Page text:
The Puck Drops Here
The Puck Drops Here
Karl stared into the darkness. “Mo! You in there?”
“Are you a killer mouse?” DJ called.
“Would you get out of here!” Karl said, shoving DJ back. “Goalies! Sheesh!”
Then, from inside the gloom, came a loud grunt, like a bear waking up from a winter sleep, followed by the scream of twisting metal. All five skaters looked up, their eyes rising as their jaws dropped.
Mo walked into the light. Each step pounded on the floor like a jackhammer, his now incredibly wide shoulders pulsing against, and bending, the metal scaffolding.
Mo shook his head, looking slightly woozy.
“Whoa. I think I fell over. It was like I was all top-heavy.” He noticed the crushed boards. “Are these made out of cardboard or something?”
The other five were too shocked to say anything.
Mo noticed their drooping mouths. “What?”
Starlight raised a finger higher and higher.
Mo looked down at himself and froze. His jersey, loose and baggy just minutes before, was now stretched and ripping at the seams. His shin-pads could barely contain his legs.
“WHOA!” Mo said. “Is this all me?” He poked then flexed his muscles. They made a sound like crunching rocks. “Sweet!”
The Puck Drops Here is the origin-story-turned-epic-first-battle of author/illustrator Kevin Sylvester’s dynamic new team of superheroes, the Hockey Super Six. Teammates Jenny, Benny, Mo, Starlight, DJ, and Karl are just looking for a place to practice their hockey skills when they accidentally find themselves turned into superheroes, thanks to a blast from a freeze ray created by supervillain Clarence Crosscheck. When Crosscheck realizes what he has done, he unleashes a team of giant Ice Squids (the product of another diabolical invention) to get rid of the Super Six. As the Super Six learn all about their new powers, they find themselves facing down the Ice Squids in the ultimate hockey game—to the death!
There are a lot of things to like about this book; in particular, I appreciated that, while it was the origin story of the Super Six, it was also their first adventure, making the book both fast-paced and full of action rather than a lot of explanation. The members of the Super Six are introduced via hockey card-style stats in the first chapter, giving readers a clear picture of who they are and what readers might be able to expect. One of the six, Karl, takes longer than the others to figure out what his superpower is, which provides a nice message: some people find their footing or special skills later than others. There is also a comment from his mother, the Prime Minister, that “each team needs someone who’s the GLUE that keeps the other parts connected” and that in and of itself is a special skill.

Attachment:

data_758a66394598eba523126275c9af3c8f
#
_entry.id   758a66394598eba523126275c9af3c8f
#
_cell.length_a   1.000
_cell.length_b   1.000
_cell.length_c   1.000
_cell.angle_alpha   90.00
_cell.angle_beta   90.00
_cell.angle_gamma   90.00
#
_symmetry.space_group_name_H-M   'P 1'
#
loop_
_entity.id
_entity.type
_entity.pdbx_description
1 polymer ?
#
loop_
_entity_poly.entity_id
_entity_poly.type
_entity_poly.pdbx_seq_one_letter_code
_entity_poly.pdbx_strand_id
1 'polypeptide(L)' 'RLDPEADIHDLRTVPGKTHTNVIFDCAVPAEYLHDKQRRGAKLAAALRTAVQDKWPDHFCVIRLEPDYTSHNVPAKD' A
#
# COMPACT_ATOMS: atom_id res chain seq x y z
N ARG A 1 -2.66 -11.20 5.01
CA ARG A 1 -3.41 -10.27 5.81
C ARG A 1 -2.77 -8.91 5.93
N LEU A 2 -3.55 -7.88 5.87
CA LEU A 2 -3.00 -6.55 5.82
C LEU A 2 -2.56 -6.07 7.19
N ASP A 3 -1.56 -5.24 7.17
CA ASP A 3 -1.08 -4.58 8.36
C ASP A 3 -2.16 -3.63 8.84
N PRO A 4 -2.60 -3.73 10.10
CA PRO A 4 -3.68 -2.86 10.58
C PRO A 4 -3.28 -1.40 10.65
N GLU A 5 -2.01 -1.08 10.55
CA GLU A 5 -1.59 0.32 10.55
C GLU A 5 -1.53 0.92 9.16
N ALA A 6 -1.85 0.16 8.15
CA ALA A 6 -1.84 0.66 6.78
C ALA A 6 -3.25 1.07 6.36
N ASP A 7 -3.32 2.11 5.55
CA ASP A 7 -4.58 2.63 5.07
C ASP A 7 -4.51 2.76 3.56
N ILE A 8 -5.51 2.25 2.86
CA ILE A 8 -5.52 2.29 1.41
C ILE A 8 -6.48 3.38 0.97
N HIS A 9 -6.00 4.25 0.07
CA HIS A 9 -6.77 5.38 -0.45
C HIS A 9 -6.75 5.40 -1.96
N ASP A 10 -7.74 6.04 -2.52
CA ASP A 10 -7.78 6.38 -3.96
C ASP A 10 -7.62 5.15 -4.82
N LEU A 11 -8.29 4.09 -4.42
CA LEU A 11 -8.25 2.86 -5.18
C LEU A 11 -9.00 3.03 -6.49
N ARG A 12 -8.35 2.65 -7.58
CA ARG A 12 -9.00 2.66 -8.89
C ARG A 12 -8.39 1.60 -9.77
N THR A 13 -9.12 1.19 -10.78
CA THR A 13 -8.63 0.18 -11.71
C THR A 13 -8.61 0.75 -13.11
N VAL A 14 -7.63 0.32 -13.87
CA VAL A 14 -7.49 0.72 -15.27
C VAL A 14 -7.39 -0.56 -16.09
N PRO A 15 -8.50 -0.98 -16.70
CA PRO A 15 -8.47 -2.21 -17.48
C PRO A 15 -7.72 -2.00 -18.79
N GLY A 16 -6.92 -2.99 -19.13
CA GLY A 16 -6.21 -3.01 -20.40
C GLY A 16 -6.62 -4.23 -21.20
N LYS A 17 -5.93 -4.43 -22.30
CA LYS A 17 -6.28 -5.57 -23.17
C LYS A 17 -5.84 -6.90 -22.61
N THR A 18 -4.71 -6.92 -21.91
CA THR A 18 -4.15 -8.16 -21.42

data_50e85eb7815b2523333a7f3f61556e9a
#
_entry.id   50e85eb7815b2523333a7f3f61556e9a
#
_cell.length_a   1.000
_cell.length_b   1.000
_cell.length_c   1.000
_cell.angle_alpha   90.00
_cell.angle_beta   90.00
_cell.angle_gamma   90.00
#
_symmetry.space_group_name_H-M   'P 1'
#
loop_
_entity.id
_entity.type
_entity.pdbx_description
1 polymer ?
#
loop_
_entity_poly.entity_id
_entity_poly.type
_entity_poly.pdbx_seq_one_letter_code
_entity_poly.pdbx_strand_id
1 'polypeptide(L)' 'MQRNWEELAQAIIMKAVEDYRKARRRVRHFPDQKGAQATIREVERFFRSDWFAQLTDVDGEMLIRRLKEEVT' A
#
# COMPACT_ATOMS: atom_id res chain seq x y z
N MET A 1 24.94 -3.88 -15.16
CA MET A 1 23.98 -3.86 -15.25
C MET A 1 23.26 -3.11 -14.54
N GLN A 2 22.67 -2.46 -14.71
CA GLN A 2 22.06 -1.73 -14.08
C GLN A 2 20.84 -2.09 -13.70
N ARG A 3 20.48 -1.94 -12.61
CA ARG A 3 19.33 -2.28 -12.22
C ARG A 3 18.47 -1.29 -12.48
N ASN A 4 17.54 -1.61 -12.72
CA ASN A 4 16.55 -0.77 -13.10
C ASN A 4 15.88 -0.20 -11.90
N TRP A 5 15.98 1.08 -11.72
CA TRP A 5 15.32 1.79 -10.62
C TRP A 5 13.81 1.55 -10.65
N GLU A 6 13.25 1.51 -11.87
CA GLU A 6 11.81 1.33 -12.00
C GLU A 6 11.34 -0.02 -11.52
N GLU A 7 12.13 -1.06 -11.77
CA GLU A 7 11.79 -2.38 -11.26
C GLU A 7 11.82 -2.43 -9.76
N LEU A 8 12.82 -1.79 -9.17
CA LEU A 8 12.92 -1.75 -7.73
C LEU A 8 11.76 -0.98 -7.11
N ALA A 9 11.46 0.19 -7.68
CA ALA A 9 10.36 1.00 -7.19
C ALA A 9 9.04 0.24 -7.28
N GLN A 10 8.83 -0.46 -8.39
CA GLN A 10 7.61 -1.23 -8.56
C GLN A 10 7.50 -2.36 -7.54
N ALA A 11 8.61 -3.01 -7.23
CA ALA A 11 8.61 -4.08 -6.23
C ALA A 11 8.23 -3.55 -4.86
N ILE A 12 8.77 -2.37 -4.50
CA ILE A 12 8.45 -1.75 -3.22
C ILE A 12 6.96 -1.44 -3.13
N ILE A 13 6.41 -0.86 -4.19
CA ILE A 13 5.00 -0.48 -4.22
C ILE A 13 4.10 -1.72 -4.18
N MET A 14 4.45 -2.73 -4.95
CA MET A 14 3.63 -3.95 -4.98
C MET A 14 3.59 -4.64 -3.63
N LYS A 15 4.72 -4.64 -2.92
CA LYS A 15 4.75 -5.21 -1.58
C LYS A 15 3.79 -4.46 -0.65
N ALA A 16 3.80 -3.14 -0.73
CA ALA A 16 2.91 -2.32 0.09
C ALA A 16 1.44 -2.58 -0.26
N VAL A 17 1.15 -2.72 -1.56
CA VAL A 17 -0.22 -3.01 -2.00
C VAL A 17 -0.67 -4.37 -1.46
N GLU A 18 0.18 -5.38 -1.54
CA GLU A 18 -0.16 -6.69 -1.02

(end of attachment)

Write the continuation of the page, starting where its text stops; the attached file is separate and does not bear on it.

Something I don’t love about the format of this book is the constantly-changing font. While it’s mostly written in a larger, easy-to-read font, there are sentences, words, and phrases sprinkled throughout each page that are bold, capitalized, or in a different font altogether. It’s a technique I’ve seen in other books for this age range, usually intended to draw the eye and keep the reader engaged while giving the book a more comic-book style feel. I just found it a bit overused here; it might have been more effective if it was limited to parts that required special emphasis.
Full of “punny” hockey humour, especially for those bilingual readers (a sentient hockey puck named Ron Dell acts as Crosscheck’s assistant, and Prime Minister Patinage not only leads the country, but a secret society that identifies threats to the world), this book will likely appeal to fans of “The Almost Epic Squad” or the “Bad Guys” series. It’s got a team of smart and feisty kids, some comic-book style illustrations, and an action-packed plot—what more could a kid want? A sequel, perhaps? Judging by the way Sylvester ends this story, that’s not too much to ask.
Allison Giggey, a teacher-librarian at an intermediate school in Prince Edward Island, has a hockey-obsessed son who does not (as far as she knows) have superpowers.